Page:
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Can someone explain the direct comparison test to me in detail?

  1. Feb 10, 2013 #1
    1. The problem statement, all variables and given/known data
    A few examples done in class that I didn't understand are as follows:

    (Find out if convergent or divergent)

    integral 0-->infinity ( x / (x^3 + 1) )

    integral 1-->infinity ( (2+e^(-x) ) / x )

    2. Relevant equations

    None

    3. The attempt at a solution

    Basically, I have NO idea where to begin. My professor seriously glossed over this concept in class; he basically just stated the theorem and then said "just compare it to another function". What functions? How? How do we know if we need a converging or diverging function? Can I get a careful walkthrough of some example problems so that this concept sinks in?

    Thank you.
     
  2. jcsd
  3. Feb 10, 2013 #2

    Ray Vickson

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    What functions? Well, to prove divergence of ∫ f(x) dx for f ≥ 0 you need to find a g ≥ 0 with f(x) ≥ g(x) for all x, and for which you already know that ∫ g(x) dx diverges.

    Testing for convergence is similar: find g such that 0 ≤ f(x) ≤ g(x) and for which you know already that ∫ g(x) dx converges.

    So, you need to look at your f(x) and try to come up with functions g(x) that 'work'.
     
  4. Feb 10, 2013 #3

    Zondrina

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    So you're asked to determine if those integrals converge by using the comparison test.

    Basically what the comparison test states is that you either have to find a bigger integral that you KNOW will converge or a smaller integral that you KNOW will diverge.

    Why you ask?

    I'm sure you're familiar with the concept that the integral represents the area under your curve right?

    If you can find something BIGGER to compare your integral to (i.e a bigger function) which converges to a finite area, then certainly the thing which is smaller must also converge right?

    If you can find something SMALLER to compare your integral to (i.e a smaller function) which diverges to infinity, then certainly, if you can't find the area under the smaller curve, what makes you think you can find the area of the bigger one?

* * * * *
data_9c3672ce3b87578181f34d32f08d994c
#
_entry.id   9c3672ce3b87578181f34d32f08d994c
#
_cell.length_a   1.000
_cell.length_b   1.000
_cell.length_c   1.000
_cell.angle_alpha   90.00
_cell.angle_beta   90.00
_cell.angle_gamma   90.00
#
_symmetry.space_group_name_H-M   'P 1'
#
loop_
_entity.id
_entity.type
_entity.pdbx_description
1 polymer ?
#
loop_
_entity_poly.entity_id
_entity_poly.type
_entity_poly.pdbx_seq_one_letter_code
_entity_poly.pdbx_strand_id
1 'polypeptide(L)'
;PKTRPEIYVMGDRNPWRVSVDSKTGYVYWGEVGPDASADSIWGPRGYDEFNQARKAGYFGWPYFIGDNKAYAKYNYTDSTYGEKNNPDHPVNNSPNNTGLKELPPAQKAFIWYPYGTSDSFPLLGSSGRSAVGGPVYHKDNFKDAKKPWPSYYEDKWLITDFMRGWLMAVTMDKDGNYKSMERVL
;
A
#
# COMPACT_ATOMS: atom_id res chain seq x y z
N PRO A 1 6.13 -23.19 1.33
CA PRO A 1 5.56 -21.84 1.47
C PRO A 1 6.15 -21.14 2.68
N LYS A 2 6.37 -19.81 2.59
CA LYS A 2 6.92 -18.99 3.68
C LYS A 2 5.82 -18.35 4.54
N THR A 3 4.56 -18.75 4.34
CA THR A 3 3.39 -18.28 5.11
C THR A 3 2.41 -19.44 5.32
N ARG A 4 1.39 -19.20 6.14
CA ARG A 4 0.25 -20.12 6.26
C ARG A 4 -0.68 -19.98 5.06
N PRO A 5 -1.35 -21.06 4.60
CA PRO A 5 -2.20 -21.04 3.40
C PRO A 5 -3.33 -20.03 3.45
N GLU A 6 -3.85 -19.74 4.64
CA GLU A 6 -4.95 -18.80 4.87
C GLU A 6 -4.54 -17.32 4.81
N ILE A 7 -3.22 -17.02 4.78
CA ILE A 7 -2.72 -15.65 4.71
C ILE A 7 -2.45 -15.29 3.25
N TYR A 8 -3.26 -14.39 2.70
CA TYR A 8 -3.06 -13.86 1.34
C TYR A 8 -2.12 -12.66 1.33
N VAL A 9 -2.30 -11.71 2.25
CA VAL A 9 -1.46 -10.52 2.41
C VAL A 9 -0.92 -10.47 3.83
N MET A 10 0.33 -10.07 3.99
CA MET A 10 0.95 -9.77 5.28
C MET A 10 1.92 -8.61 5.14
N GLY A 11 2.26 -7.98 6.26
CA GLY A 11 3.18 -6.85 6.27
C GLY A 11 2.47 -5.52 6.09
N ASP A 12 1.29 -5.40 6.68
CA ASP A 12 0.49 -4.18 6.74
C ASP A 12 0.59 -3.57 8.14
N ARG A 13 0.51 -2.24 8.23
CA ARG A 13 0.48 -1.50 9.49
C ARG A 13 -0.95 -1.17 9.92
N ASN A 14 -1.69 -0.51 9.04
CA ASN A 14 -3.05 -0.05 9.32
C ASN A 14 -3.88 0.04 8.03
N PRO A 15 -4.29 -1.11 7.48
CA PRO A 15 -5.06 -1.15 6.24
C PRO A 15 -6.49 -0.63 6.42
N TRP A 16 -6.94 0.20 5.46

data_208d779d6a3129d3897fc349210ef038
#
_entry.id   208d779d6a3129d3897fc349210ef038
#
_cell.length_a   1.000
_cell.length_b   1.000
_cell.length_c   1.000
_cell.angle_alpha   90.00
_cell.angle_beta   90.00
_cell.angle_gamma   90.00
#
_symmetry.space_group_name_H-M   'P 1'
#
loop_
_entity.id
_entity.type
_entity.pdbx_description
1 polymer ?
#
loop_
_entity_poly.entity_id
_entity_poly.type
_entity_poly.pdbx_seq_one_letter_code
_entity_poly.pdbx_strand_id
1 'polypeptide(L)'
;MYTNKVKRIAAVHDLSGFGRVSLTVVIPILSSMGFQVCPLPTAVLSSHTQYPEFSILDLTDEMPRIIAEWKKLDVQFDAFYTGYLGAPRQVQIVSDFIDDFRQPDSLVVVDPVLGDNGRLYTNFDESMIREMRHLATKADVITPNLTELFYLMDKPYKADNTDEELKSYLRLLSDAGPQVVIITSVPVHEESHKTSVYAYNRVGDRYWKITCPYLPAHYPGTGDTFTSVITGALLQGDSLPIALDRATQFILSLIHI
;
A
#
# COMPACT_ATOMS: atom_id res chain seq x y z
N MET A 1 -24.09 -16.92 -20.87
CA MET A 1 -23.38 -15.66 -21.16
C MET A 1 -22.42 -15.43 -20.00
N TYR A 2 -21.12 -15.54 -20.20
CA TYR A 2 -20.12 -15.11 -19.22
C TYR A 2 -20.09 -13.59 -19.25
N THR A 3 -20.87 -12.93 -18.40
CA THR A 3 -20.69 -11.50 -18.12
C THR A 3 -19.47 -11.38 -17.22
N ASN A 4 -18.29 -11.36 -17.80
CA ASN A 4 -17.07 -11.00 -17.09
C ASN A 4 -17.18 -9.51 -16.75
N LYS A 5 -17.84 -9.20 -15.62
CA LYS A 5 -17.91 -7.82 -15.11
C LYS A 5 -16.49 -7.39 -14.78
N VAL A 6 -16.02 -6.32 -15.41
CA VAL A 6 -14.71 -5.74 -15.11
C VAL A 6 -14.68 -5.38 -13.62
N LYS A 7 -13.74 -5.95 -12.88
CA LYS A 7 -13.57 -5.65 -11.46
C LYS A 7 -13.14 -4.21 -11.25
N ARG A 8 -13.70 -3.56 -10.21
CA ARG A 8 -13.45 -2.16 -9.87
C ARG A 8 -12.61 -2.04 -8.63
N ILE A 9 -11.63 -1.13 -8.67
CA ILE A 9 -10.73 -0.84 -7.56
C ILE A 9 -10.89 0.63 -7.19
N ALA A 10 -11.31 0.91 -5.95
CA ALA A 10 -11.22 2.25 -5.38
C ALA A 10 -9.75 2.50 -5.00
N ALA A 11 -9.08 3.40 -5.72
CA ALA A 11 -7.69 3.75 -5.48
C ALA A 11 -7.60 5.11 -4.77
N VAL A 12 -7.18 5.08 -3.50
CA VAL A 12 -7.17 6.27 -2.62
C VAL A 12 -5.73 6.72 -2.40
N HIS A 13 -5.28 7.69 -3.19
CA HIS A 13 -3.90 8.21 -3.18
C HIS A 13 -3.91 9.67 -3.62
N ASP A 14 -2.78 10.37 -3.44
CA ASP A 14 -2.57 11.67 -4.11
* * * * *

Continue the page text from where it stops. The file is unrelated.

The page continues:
5. Feb 10, 2013 #4

    Mute

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    Say the function you are integrating is ##f(x) \geq 0##, and you are integrating from x=a to b. If you can find a function ##g(x)## such that ##f(x) \leq g(x)## for ##a \leq x \leq b##, then the inequality holds even when you integrate over the functions. That is, if ##0 \leq f(x) \leq g(x)##, then

    $$0 \leq \int_a^b dx~f(x) \leq \int_a^b dx~g(x).$$

    Say you know f(x), but you don't know whether or not the integral over f(x) converges. But, suppose you suspect if converges. If you can find a function g(x) that is greatly than f(x) on the integration region, and you can show that the integral over g(x) converges, then you know that the integral over f(x) converges. However, not that if the g(x) you choose diverges when integrated, it doesn't tell you anything about whether or not the integral over f(x) diverges, because the integral over f(x) could be a finite number while still satisfying the inequality ##\int dx~f(x) < \int dx~g(x) = \infty##. So, you either have to choose a better comparison function that is 'closer' to your actual integrand, or you may have to consider that the integral diverges and you should check that with the next test.

    Similarly, say you know g(x), but you don't know whether or not the integral over g(x) converges. But, suppose you suspect if diverges. If you can find a function f(x) that is less than g(x), and you can show that the integral over f(x) diverges, then you know the integral over g(x) diverges. However, if the integral over f(x) converages, it doesn't tell you if the integral over g(x) diverges or not.

    Choosing an appropriate function to compare your integrand to is a matter of experience, in some sense. Typical things to try are cutting out factors in the denominator (e.g., if you integrand were x/(x+1), then you know that making the denominator smaller results in a larger overall number, so if we cut out the 1, we know that x/(x+1) < x/x = 1. Note that in this example the constant 1 would be a bad comparison function because if we integrate out to infinity we know the integral diverges and it wouldn't tell us anything about x/(x+1).)

    In particular, it helps if you can find a comparison function for which you know the antiderivative. For a simple example problem, consider your first integral,

    $$\int_0^\infty dx~\frac{x}{x^3+1}.$$

    Can you find a function which is greater than your integrand, but whose antiderivative you know, using the hints I mentioned above?
     
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